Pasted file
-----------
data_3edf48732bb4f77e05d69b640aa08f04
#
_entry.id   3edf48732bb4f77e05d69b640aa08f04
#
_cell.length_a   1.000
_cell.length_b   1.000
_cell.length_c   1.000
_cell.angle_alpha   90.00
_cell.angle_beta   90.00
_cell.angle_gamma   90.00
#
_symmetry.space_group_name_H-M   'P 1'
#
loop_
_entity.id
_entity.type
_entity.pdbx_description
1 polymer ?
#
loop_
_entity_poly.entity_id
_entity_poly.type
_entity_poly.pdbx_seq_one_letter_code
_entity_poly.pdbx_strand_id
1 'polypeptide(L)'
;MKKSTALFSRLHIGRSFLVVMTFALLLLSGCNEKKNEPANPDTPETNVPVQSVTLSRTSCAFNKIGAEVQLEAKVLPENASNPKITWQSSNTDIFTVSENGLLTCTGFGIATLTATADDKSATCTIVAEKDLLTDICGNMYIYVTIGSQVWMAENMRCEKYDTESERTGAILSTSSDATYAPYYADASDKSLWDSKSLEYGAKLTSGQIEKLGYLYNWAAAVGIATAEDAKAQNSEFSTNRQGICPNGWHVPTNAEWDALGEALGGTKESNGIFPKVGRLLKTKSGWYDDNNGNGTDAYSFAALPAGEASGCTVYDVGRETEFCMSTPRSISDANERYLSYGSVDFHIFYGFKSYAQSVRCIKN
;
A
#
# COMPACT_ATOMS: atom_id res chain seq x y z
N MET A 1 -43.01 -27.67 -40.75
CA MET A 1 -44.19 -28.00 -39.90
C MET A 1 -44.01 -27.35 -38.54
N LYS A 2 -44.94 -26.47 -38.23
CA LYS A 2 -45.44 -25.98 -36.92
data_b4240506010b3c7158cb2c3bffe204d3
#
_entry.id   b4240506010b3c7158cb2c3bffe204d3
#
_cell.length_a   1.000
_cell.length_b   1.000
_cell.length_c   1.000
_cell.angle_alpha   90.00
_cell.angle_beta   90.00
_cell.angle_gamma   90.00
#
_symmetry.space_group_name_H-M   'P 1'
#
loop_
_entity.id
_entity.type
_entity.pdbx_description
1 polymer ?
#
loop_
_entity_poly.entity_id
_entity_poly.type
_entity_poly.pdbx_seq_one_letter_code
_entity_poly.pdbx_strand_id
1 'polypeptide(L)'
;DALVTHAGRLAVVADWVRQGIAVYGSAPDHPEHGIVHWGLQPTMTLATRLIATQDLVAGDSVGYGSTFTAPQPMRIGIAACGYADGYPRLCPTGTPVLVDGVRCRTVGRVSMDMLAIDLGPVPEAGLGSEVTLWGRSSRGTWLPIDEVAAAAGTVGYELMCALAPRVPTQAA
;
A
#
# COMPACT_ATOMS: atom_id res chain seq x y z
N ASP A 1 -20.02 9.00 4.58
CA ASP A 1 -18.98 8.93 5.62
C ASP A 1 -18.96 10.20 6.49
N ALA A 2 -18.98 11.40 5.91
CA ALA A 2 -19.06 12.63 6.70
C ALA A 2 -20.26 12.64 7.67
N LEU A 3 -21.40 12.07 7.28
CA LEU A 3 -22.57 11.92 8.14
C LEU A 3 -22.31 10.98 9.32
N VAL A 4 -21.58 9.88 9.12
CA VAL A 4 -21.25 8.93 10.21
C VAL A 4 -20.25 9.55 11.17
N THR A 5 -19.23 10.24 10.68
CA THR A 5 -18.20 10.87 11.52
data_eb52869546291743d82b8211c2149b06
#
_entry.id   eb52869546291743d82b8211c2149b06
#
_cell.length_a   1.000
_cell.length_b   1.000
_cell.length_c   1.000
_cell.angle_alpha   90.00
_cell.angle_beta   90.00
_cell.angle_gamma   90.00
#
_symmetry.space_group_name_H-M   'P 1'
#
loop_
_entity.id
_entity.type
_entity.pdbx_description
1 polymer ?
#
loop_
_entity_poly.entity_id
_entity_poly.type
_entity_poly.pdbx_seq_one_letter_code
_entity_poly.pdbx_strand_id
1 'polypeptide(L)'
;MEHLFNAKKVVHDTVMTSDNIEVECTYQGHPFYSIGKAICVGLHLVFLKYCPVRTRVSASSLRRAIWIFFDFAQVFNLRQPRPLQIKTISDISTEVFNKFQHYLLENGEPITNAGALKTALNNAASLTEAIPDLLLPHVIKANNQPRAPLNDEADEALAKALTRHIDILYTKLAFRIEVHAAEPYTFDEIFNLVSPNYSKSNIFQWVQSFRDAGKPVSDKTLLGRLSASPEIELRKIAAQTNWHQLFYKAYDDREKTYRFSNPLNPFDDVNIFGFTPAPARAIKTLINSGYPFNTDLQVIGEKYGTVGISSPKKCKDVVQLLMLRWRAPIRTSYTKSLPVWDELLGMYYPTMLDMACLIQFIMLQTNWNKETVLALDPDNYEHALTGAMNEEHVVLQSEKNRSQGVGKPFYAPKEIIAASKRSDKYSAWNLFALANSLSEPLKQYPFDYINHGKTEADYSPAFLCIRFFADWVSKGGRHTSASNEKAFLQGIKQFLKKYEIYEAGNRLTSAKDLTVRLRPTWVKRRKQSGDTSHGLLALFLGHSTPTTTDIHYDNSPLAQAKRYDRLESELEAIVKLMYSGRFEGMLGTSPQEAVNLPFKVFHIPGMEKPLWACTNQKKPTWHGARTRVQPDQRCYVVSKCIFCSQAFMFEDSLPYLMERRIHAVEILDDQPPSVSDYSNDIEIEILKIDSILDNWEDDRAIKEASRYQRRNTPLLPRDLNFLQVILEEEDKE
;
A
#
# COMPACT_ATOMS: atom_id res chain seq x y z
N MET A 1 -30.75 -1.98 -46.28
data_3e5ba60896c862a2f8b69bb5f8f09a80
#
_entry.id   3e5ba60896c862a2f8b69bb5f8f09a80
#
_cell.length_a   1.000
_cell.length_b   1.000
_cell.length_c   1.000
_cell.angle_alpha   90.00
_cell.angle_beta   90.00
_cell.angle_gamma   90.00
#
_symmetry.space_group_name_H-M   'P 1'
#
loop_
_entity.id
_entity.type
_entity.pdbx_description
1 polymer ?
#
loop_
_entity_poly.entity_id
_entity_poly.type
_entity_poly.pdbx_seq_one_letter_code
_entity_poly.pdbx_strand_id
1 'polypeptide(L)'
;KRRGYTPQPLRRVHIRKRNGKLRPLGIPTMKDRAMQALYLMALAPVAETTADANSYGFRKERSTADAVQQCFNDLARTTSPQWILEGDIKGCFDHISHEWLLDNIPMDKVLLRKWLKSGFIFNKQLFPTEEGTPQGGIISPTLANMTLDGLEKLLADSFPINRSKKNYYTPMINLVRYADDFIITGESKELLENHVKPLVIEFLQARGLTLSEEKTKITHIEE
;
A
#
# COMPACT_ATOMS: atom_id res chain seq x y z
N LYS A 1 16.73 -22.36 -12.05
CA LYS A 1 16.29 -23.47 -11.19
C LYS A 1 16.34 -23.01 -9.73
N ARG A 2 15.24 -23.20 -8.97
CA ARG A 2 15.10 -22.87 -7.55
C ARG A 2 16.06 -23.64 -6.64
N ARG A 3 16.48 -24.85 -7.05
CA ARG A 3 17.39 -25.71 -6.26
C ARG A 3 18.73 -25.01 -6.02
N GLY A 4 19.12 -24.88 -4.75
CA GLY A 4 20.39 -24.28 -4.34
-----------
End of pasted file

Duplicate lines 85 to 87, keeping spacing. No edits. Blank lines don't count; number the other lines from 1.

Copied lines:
_cell.length_b   1.000
_cell.length_c   1.000
_cell.angle_alpha   90.00